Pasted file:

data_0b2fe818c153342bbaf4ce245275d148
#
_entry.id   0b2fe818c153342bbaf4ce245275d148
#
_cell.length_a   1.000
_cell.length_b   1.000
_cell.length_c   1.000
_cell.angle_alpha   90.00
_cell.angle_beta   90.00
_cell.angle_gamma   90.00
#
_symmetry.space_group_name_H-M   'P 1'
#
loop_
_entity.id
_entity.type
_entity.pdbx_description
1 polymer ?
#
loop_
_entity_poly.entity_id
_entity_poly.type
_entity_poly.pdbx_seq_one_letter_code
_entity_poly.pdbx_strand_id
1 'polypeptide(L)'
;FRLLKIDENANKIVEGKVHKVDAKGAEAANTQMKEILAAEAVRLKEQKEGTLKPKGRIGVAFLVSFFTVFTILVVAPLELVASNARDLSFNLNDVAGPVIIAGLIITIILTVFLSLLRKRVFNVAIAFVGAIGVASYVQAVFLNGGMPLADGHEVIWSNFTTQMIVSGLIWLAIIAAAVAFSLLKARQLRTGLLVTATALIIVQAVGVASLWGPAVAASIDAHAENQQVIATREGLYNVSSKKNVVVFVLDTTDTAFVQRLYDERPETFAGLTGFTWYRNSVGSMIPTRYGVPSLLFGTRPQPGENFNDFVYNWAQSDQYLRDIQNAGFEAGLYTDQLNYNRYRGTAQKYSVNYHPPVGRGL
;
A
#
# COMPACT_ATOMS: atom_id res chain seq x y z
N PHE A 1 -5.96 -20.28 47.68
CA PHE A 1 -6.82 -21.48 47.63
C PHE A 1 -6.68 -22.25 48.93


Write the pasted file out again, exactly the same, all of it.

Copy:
data_0b2fe818c153342bbaf4ce245275d148
#
_entry.id   0b2fe818c153342bbaf4ce245275d148
#
_cell.length_a   1.000
_cell.length_b   1.000
_cell.length_c   1.000
_cell.angle_alpha   90.00
_cell.angle_beta   90.00
_cell.angle_gamma   90.00
#
_symmetry.space_group_name_H-M   'P 1'
#
loop_
_entity.id
_entity.type
_entity.pdbx_description
1 polymer ?
#
loop_
_entity_poly.entity_id
_entity_poly.type
_entity_poly.pdbx_seq_one_letter_code
_entity_poly.pdbx_strand_id
1 'polypeptide(L)'
;FRLLKIDENANKIVEGKVHKVDAKGAEAANTQMKEILAAEAVRLKEQKEGTLKPKGRIGVAFLVSFFTVFTILVVAPLELVASNARDLSFNLNDVAGPVIIAGLIITIILTVFLSLLRKRVFNVAIAFVGAIGVASYVQAVFLNGGMPLADGHEVIWSNFTTQMIVSGLIWLAIIAAAVAFSLLKARQLRTGLLVTATALIIVQAVGVASLWGPAVAASIDAHAENQQVIATREGLYNVSSKKNVVVFVLDTTDTAFVQRLYDERPETFAGLTGFTWYRNSVGSMIPTRYGVPSLLFGTRPQPGENFNDFVYNWAQSDQYLRDIQNAGFEAGLYTDQLNYNRYRGTAQKYSVNYHPPVGRGL
;
A
#
# COMPACT_ATOMS: atom_id res chain seq x y z
N PHE A 1 -5.96 -20.28 47.68
CA PHE A 1 -6.82 -21.48 47.63
C PHE A 1 -6.68 -22.25 48.93